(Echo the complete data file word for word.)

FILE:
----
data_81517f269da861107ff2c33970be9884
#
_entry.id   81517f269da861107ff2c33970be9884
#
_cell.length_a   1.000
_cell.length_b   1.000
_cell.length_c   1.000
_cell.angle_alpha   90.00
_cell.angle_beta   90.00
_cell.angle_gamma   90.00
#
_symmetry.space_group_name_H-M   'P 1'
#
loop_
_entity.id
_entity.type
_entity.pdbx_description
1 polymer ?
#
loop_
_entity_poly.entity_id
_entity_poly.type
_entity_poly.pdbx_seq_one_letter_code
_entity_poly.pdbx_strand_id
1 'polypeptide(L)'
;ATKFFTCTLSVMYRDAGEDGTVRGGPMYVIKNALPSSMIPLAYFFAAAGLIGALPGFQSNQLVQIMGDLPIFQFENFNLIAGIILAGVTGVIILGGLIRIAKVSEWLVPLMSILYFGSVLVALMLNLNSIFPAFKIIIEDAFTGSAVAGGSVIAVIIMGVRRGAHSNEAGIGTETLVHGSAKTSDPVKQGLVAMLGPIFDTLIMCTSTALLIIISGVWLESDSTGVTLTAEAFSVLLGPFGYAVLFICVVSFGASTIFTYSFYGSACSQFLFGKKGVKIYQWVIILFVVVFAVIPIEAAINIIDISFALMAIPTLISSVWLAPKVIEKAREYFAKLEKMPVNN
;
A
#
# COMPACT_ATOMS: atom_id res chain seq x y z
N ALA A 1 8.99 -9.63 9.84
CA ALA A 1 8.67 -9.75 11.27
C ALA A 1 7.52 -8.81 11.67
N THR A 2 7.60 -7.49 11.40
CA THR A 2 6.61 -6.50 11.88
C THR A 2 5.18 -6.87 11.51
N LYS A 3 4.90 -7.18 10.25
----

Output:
data_81517f269da861107ff2c33970be9884
#
_entry.id   81517f269da861107ff2c33970be9884
#
_cell.length_a   1.000
_cell.length_b   1.000
_cell.length_c   1.000
_cell.angle_alpha   90.00
_cell.angle_beta   90.00
_cell.angle_gamma   90.00
#
_symmetry.space_group_name_H-M   'P 1'
#
loop_
_entity.id
_entity.type
_entity.pdbx_description
1 polymer ?
#
loop_
_entity_poly.entity_id
_entity_poly.type
_entity_poly.pdbx_seq_one_letter_code
_entity_poly.pdbx_strand_id
1 'polypeptide(L)'
;ATKFFTCTLSVMYRDAGEDGTVRGGPMYVIKNALPSSMIPLAYFFAAAGLIGALPGFQSNQLVQIMGDLPIFQFENFNLIAGIILAGVTGVIILGGLIRIAKVSEWLVPLMSILYFGSVLVALMLNLNSIFPAFKIIIEDAFTGSAVAGGSVIAVIIMGVRRGAHSNEAGIGTETLVHGSAKTSDPVKQGLVAMLGPIFDTLIMCTSTALLIIISGVWLESDSTGVTLTAEAFSVLLGPFGYAVLFICVVSFGASTIFTYSFYGSACSQFLFGKKGVKIYQWVIILFVVVFAVIPIEAAINIIDISFALMAIPTLISSVWLAPKVIEKAREYFAKLEKMPVNN
;
A
#
# COMPACT_ATOMS: atom_id res chain seq x y z
N ALA A 1 8.99 -9.63 9.84
CA ALA A 1 8.67 -9.75 11.27
C ALA A 1 7.52 -8.81 11.67
N THR A 2 7.60 -7.49 11.40
CA THR A 2 6.61 -6.50 11.88
C THR A 2 5.18 -6.87 11.51
N LYS A 3 4.90 -7.18 10.25